Additional support for geriatric depression patients

In addition to psychotherapy and medication, social support may make a difference in a person’s depression treatment, according to the Psychiatric Clinics of North America journal article.

“Family members often play an important role in patients’ treatment engagement and adherence. Up to half of depressed older adults fail to take a significant proportion of prescribed antidepressant medication, and recent research indicates that perceived emotional support from family and friends is a critical predictor of adherence. In clinical practice, a provider’s explicit, expressive, and constant message of commitment to the patient’s improvement is an important step to engaging the patient and to increasing his or her adherence to treatment,” according to the article.

For more information about this and other topics, please visit:

How to Recognize Depression Symptoms in Seniors

Helping a Senior Loved One with Depression: A Caregiver’s Guide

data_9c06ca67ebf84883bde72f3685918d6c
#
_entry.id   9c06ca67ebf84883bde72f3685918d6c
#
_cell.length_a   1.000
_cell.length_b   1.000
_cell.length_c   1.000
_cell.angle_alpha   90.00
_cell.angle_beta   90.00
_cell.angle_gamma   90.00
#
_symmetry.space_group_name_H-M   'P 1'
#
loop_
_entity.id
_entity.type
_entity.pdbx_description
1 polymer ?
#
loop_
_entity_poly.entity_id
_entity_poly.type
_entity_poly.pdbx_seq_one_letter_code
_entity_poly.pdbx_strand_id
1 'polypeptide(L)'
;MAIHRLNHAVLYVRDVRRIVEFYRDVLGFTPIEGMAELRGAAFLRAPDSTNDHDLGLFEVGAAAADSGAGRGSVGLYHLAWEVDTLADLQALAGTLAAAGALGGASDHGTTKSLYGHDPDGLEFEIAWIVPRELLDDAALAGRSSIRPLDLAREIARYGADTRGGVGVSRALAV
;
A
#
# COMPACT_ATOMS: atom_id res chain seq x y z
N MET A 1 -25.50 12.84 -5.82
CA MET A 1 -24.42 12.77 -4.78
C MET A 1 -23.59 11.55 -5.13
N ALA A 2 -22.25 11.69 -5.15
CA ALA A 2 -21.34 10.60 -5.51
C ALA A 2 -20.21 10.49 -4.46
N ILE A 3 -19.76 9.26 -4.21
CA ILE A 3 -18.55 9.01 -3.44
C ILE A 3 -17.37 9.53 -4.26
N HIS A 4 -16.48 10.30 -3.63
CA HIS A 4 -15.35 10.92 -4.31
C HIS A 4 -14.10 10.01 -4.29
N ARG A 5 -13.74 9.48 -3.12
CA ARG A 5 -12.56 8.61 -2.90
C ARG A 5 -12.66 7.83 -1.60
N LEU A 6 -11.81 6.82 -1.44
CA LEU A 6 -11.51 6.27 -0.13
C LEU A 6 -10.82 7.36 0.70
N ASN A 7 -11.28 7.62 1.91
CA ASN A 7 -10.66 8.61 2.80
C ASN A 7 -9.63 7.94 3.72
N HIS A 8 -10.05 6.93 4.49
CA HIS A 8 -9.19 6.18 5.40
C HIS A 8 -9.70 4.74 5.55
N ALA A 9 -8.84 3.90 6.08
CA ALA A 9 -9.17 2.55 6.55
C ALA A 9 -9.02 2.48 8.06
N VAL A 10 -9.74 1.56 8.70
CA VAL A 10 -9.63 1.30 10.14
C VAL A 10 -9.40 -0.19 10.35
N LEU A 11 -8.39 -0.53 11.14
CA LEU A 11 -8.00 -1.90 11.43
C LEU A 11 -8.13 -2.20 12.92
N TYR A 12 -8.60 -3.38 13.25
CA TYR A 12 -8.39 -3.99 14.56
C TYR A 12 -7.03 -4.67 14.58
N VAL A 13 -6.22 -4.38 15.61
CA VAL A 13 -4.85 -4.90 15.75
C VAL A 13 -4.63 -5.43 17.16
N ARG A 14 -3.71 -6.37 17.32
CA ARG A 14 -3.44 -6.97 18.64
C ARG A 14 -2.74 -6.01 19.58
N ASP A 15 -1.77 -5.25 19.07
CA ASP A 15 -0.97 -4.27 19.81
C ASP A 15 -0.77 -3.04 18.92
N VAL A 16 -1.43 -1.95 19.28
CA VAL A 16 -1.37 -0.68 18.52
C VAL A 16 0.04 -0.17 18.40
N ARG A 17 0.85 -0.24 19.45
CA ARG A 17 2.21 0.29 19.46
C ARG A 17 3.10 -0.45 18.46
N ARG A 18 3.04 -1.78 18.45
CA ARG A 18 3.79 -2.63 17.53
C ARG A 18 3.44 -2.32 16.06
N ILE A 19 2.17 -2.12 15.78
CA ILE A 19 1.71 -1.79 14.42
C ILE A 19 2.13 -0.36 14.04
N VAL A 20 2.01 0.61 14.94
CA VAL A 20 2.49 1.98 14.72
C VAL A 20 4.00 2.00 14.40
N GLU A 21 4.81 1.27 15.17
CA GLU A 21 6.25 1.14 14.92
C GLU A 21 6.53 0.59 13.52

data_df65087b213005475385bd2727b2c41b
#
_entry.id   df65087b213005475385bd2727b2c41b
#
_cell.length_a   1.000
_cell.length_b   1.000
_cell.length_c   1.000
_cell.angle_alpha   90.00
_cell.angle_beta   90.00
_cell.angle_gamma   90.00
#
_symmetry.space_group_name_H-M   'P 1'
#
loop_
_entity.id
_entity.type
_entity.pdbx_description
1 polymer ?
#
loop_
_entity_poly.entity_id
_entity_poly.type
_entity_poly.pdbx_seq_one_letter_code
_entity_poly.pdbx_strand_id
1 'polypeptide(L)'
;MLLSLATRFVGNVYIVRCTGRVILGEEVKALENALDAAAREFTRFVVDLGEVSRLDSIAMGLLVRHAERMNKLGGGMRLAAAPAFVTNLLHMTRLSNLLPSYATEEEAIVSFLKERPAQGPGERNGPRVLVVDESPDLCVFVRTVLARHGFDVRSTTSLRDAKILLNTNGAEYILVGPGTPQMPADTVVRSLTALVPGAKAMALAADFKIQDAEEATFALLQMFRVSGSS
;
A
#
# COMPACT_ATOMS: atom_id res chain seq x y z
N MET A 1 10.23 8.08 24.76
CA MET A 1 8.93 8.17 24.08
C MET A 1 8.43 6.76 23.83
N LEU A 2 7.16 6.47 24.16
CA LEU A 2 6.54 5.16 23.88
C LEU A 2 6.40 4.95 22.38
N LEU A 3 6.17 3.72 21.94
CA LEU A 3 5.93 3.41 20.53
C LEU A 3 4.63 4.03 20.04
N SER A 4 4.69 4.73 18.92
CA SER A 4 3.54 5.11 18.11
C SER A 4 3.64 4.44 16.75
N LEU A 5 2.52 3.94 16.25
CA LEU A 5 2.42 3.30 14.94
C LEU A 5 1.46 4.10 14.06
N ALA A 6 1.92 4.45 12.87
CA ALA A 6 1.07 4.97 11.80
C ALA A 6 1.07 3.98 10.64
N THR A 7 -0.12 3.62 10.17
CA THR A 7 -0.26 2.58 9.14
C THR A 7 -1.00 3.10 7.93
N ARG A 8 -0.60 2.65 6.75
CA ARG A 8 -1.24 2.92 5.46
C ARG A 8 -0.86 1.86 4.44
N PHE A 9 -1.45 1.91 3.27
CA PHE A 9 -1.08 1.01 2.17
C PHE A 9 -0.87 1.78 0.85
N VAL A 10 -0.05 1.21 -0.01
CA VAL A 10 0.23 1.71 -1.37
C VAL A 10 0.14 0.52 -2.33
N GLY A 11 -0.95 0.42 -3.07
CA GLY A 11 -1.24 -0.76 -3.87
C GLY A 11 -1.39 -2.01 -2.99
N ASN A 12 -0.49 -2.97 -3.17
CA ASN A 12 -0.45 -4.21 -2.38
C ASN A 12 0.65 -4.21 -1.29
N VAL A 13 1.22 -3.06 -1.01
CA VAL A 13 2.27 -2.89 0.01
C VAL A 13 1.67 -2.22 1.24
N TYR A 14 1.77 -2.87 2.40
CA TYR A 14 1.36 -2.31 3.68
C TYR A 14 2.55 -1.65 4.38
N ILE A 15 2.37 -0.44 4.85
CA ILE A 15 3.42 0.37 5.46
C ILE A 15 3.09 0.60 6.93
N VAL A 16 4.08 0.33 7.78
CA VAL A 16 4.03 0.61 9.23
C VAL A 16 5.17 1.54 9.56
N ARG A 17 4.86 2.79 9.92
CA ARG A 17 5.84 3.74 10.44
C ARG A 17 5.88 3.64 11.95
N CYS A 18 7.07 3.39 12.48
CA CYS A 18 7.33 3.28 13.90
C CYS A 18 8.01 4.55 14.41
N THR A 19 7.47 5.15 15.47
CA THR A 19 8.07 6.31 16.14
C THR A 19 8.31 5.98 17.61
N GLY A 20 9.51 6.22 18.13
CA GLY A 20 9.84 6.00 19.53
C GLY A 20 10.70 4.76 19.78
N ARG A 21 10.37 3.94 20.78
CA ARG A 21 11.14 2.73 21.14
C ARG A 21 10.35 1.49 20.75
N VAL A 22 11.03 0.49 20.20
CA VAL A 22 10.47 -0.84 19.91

Carlo Bayrakdarian, MD, geriatric psychiatrist healthcare provider story

Our articles are for informational purposes only and are reviewed by our Medical Information team, which includes PharmDs, MDs, and PhDs. Do not make any changes to your current medications or dosing without consulting your healthcare provider.

The GeneSight test must be ordered by and used only in consultation with a healthcare provider who can prescribe medications. As with all genetic tests, the GeneSight test results have limitations and do not constitute medical advice. The test results are designed to be just one part of a larger, complete patient assessment, which would include proper diagnosis and consideration of your medical history, other medications you may be taking, your family history, and other factors.

If you are a healthcare provider and interested in learning more about the GeneSight test, please contact us at 855.891.9415. If you are a patient, please talk with your doctor to see if the GeneSight test may be helpful.

Published: December 7, 2023